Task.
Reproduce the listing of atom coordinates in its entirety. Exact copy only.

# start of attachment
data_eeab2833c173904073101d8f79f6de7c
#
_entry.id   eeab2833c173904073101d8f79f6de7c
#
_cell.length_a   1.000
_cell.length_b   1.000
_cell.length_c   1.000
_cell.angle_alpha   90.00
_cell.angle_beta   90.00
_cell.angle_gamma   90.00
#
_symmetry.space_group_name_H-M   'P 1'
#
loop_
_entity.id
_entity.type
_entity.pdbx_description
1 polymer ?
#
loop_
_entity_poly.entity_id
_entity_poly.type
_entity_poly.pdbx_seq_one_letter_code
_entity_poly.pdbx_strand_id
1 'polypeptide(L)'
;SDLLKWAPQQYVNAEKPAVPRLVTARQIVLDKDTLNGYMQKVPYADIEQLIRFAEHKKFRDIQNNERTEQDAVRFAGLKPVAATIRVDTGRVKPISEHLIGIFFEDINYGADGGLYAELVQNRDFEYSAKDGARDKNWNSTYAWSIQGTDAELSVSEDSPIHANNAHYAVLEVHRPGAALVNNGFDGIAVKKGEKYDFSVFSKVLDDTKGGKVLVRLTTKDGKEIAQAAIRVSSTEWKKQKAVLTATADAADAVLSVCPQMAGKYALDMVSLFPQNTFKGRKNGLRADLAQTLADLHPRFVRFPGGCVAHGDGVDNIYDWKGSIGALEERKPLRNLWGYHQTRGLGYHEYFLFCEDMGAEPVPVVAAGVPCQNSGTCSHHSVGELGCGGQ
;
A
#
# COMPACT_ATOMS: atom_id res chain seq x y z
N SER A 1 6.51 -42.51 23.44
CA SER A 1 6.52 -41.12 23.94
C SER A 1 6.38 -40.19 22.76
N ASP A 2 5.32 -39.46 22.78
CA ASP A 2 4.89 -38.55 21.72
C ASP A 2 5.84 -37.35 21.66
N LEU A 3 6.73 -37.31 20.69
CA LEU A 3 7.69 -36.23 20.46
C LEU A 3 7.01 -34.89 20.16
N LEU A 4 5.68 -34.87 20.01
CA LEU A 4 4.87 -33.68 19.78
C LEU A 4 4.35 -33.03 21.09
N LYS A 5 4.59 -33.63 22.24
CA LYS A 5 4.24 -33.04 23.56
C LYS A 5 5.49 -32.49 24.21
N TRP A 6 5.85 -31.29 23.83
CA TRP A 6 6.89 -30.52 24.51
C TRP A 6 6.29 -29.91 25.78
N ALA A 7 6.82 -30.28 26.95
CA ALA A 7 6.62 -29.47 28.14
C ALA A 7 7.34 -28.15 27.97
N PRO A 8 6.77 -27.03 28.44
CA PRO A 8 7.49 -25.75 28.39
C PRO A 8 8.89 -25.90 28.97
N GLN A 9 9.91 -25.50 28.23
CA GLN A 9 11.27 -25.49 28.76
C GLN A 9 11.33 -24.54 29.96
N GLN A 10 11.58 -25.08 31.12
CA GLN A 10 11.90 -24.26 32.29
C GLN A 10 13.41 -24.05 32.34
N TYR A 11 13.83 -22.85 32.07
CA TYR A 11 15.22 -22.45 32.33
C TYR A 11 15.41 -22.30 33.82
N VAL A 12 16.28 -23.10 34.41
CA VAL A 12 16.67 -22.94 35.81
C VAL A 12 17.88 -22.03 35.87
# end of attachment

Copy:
data_eeab2833c173904073101d8f79f6de7c
#
_entry.id   eeab2833c173904073101d8f79f6de7c
#
_cell.length_a   1.000
_cell.length_b   1.000
_cell.length_c   1.000
_cell.angle_alpha   90.00
_cell.angle_beta   90.00
_cell.angle_gamma   90.00
#
_symmetry.space_group_name_H-M   'P 1'
#
loop_
_entity.id
_entity.type
_entity.pdbx_description
1 polymer ?
#
loop_
_entity_poly.entity_id
_entity_poly.type
_entity_poly.pdbx_seq_one_letter_code
_entity_poly.pdbx_strand_id
1 'polypeptide(L)'
;SDLLKWAPQQYVNAEKPAVPRLVTARQIVLDKDTLNGYMQKVPYADIEQLIRFAEHKKFRDIQNNERTEQDAVRFAGLKPVAATIRVDTGRVKPISEHLIGIFFEDINYGADGGLYAELVQNRDFEYSAKDGARDKNWNSTYAWSIQGTDAELSVSEDSPIHANNAHYAVLEVHRPGAALVNNGFDGIAVKKGEKYDFSVFSKVLDDTKGGKVLVRLTTKDGKEIAQAAIRVSSTEWKKQKAVLTATADAADAVLSVCPQMAGKYALDMVSLFPQNTFKGRKNGLRADLAQTLADLHPRFVRFPGGCVAHGDGVDNIYDWKGSIGALEERKPLRNLWGYHQTRGLGYHEYFLFCEDMGAEPVPVVAAGVPCQNSGTCSHHSVGELGCGGQ
;
A
#
# COMPACT_ATOMS: atom_id res chain seq x y z
N SER A 1 6.51 -42.51 23.44
CA SER A 1 6.52 -41.12 23.94
C SER A 1 6.38 -40.19 22.76
N ASP A 2 5.32 -39.46 22.78
CA ASP A 2 4.89 -38.55 21.72
C ASP A 2 5.84 -37.35 21.66
N LEU A 3 6.73 -37.31 20.69
CA LEU A 3 7.69 -36.23 20.46
C LEU A 3 7.01 -34.89 20.16
N LEU A 4 5.68 -34.87 20.01
CA LEU A 4 4.87 -33.68 19.78
C LEU A 4 4.35 -33.03 21.09
N LYS A 5 4.59 -33.63 22.24
CA LYS A 5 4.24 -33.04 23.56
C LYS A 5 5.49 -32.49 24.21
N TRP A 6 5.85 -31.29 23.83
CA TRP A 6 6.89 -30.52 24.51
C TRP A 6 6.29 -29.91 25.78
N ALA A 7 6.82 -30.28 26.95
CA ALA A 7 6.62 -29.47 28.14
C ALA A 7 7.34 -28.15 27.97
N PRO A 8 6.77 -27.03 28.44
CA PRO A 8 7.49 -25.75 28.39
C PRO A 8 8.89 -25.90 28.97
N GLN A 9 9.91 -25.50 28.23
CA GLN A 9 11.27 -25.49 28.76
C GLN A 9 11.33 -24.54 29.96
N GLN A 10 11.58 -25.08 31.12
CA GLN A 10 11.90 -24.26 32.29
C GLN A 10 13.41 -24.05 32.34
N TYR A 11 13.83 -22.85 32.07
CA TYR A 11 15.22 -22.45 32.33
C TYR A 11 15.41 -22.30 33.82
N VAL A 12 16.28 -23.10 34.41
CA VAL A 12 16.67 -22.94 35.81
C VAL A 12 17.88 -22.03 35.87